You can initiate a courageous conversation about apparent gender inequities in the workplace, such as a woman not being offered a big assignment on the assumption she won’t want it because she’s pregnant. (You’d better believe I saw this happen.) Or a women getting dinged for being “aggressive” in her performance review while a man is celebrated for it. (I saw this, too.) Or a male co-worker condescending to or “man-terrupting” a female peer.

The conversations can—and I hope, will—happen at all levels of an organization, and in the all the ways we are each comfortable having them. I’m comfortable discussing these topics even in a bigger group—not to shame people, but to coach and share with the group, usually using myself as the example of the person who learned the lesson. But that took a long, long time to get to.

Not sure how to approach these?

Get advice from your HR contact on how to engage; perhaps better yet from a more senior mentor; and perhaps even better from a more senior female mentor who has experience with this.

Make no mistake: it’s worth it. Initiating these conversations can work. One time I saw a lone board member go against the rest of the board to ask to see the company’s pay rate by gender, and then convince the board to give the women raises to get rid of the gap. It was beautiful.

And while I may have considered these “courageous conversations” to be risky in the past (worried that I’d upset someone, or goodness forbid come off as a hysterical and raging feminist), I now believe that it may be riskier not to have them.

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If we’re not having these conversations, those old gender expectations and beliefs that have in part kept us from moving forward professionally will continue on, unchallenged.

Research shows that they work on a broader scale. As one example, research done by She Should Run, a group dedicated to getting women elected, has shown that when sexist comments are made about female candidates—either nasty ones, like “She’s an airhead,” or even seemingly complimentary ones, like “She’s got great legs”—the female candidate suffers in the polls. If, however, that female candidate calls out those comments as being sexist, her poll results improve.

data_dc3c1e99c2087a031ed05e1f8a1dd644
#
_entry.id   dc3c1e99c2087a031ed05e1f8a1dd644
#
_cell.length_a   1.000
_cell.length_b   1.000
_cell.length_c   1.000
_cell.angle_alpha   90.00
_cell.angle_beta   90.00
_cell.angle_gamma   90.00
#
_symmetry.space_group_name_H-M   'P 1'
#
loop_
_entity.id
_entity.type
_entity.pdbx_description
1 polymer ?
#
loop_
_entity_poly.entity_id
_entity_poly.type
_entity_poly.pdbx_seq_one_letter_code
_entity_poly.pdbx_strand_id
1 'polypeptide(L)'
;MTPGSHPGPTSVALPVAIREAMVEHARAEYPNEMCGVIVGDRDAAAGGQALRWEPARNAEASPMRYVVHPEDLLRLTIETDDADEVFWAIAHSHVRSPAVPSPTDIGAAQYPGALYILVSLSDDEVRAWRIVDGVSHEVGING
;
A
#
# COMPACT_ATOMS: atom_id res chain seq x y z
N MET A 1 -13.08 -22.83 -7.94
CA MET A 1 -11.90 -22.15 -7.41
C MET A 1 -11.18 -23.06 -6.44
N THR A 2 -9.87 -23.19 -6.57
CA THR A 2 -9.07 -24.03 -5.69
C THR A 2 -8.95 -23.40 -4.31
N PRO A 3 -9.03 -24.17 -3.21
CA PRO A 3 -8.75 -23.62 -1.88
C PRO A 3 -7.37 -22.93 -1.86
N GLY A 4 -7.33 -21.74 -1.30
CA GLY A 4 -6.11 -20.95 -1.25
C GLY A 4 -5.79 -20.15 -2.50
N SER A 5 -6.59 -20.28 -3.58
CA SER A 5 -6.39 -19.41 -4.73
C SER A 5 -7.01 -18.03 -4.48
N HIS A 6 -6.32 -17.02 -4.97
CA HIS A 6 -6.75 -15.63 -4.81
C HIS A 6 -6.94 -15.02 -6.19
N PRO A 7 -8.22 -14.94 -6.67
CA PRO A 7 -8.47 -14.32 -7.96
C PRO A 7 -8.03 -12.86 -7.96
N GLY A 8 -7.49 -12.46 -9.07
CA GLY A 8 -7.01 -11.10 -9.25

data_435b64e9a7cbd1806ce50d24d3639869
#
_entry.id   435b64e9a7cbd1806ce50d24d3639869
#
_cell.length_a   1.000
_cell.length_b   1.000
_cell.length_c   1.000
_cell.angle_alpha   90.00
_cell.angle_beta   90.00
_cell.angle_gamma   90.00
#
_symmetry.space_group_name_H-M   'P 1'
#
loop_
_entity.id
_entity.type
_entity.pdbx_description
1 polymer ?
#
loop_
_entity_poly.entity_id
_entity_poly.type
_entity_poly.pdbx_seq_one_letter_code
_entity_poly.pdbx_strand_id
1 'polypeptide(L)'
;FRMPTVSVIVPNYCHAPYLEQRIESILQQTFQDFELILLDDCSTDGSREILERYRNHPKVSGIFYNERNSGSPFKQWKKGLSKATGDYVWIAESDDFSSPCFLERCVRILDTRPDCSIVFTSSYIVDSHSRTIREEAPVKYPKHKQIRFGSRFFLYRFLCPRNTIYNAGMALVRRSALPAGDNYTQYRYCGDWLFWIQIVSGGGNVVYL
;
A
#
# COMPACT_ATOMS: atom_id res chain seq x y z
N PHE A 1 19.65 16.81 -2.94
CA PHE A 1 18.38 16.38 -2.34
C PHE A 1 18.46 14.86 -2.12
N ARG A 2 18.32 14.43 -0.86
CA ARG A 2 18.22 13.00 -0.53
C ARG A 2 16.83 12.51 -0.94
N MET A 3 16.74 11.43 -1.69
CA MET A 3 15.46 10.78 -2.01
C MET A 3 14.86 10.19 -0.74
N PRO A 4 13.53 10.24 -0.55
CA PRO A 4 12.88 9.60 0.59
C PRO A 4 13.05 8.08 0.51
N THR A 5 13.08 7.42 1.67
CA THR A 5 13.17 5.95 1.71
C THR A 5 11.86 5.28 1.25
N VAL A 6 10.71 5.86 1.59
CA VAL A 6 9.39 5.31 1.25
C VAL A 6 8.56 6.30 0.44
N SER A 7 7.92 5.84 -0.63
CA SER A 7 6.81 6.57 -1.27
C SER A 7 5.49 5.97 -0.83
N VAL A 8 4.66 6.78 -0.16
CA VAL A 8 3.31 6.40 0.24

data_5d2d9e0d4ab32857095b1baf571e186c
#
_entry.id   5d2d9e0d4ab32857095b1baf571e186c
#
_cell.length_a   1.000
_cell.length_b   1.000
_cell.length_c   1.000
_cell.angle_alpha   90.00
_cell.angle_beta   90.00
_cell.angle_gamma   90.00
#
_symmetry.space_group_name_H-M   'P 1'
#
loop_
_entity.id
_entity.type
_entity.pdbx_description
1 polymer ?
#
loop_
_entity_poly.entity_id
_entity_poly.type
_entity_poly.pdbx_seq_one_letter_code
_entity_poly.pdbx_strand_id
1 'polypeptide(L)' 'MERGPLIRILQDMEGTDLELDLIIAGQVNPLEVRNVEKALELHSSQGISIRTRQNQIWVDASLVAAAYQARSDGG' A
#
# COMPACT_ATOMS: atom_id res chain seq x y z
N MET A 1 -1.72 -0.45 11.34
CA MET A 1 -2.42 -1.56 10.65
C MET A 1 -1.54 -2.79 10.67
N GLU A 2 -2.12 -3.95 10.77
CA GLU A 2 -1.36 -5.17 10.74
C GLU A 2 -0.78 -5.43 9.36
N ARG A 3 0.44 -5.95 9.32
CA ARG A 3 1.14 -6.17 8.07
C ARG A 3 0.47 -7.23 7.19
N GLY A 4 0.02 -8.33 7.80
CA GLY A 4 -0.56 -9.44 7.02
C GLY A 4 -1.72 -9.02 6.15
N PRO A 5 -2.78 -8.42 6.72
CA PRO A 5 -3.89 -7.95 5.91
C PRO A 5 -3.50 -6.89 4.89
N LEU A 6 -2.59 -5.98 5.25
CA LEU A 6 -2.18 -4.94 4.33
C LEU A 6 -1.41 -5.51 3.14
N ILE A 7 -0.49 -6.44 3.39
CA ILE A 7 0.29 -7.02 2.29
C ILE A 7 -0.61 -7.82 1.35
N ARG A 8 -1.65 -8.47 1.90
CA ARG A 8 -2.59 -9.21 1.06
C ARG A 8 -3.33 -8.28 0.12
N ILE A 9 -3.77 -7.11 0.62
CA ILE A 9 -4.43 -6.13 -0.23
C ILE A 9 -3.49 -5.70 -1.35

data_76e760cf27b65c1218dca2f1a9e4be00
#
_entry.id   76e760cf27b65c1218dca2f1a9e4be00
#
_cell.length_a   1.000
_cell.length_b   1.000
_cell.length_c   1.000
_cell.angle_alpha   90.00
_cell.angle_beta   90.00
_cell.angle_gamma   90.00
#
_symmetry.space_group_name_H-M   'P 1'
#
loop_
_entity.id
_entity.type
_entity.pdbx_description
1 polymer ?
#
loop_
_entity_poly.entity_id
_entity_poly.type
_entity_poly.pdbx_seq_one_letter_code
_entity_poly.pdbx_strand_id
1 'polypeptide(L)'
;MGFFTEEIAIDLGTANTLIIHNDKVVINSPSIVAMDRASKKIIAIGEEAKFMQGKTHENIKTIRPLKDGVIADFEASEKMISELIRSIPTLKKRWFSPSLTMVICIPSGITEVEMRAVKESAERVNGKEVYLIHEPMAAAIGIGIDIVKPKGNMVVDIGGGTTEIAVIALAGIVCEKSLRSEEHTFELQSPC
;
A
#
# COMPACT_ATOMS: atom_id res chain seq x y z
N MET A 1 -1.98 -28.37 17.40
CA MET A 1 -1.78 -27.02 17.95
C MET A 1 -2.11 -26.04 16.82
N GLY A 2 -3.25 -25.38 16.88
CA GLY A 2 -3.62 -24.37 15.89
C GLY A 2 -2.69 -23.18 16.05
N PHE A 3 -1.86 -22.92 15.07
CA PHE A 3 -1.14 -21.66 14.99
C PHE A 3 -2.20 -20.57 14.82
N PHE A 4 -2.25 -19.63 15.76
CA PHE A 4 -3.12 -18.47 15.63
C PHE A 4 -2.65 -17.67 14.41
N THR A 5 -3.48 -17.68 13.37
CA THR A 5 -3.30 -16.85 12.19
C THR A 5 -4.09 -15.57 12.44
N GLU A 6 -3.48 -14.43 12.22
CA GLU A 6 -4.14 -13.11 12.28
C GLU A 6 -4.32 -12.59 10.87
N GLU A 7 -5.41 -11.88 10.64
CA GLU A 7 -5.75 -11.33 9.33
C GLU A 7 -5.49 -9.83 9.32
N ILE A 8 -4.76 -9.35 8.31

We have to pick our battles, of course. And timing can be everything. This may not be a conversation one necessarily wants to have on the first day in a new job. We are more likely to be effective once we have built up some political capital. But in general, having more courageous conversations over the course of our day-to-day work will keep the issue on the front burner and educate those around us. Ultimately, awareness and education are what lead to progress on any type of cultural issue like this.

I firmly believe that owning these conversations can position each of us as true leaders, for taking a principled and educated stance on what is clearly the right side of history.

Sallie Krawcheck is author of Own It: The Power of Women at Work. She is also the CEO and Co-Founder of Ellevest, an innovative digital investment platform for women. She is Chair of Ellevate Network, the global professional women’s network, and of the Pax Ellevate Global Women’s Index Fund.